This movie was the brain-child of S.W. Boggs, the U.S. Department of State’s official geographer (1927-1954). Graphic artist Boris Artzybasheff was allegedly recruited as a consultant for the effort, according to Timothy Barney, Mapping the Cold War: Cartography and the Framing of America’s International Power, 2015. Unfortunately, the creative ideas Boggs described below - using aliens and spaceships - never made it into the movie. Instead, the movie is a relatively straight-forward animated map movie with a theme of growing globalization.
The quotes below are from Barney's book.
"Another example of Boggs reaching beyond traditional conceptions of geography was in his work for an animated educational film, for which he served as consultant and for which he also recruited Artzybasheff. The 1947 film, entitled Expanding World Relationships, was produced through Springer Pictures, and was later distributed internationally through the United States Information Agency.
The picture is a fascinating mid-century textual artifact designed to grapple with the new global relations of the United States in a changed post-war landscape, and emphasizing the role of perspective itself. In one production memorandum to Artzybasheff, for example, Boggs expresses his thought process in designing an appropriate air-age global perspective for educational objectives.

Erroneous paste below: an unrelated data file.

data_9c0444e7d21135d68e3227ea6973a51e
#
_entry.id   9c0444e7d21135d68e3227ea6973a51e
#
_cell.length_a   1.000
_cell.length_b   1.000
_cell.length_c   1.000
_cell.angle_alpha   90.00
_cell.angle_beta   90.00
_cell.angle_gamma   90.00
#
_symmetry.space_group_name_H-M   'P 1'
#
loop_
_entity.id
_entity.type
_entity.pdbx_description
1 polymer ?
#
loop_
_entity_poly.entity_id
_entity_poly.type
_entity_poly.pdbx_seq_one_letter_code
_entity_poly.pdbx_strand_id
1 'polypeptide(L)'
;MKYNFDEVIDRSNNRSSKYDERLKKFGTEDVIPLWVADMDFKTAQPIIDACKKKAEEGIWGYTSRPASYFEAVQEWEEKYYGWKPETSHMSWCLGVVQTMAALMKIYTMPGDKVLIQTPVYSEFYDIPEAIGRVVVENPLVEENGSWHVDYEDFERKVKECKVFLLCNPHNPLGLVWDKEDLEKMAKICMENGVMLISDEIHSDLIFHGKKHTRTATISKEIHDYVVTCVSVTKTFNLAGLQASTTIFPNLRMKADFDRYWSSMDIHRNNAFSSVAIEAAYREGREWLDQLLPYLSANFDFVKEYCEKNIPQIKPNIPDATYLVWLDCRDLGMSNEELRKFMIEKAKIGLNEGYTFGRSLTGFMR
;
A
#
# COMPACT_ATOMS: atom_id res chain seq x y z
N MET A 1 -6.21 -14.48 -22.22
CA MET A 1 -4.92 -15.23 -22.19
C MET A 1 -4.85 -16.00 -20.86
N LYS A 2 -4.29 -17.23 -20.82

Boggs proposes that Artzybasheff design for the film a series of scenes where aliens approach the earth from a rocket ship, gaining a 'bird’s eye view' of the earth as they descend toward it. What the aliens find when they explore earth is a 'strong indication that man may not have sense enough to organize his affairs' and 'they end up with a very factual, realistic picture of the world as it is, especially as the relations between peoples in different parts of the world...have changed very unequally.'
Boggs goes on to talk about the benefits of using this alien perspective to 'attract the interest of anybody' and to show how humans must gain a better bird’s-eye view and knowledge of the earth before they commit 'racial suicide.' Here we see the brand of idealism behind Boggs’ approach—that better spatial knowledge can somehow 'save' us." (Barney, 2011, p. 189-191)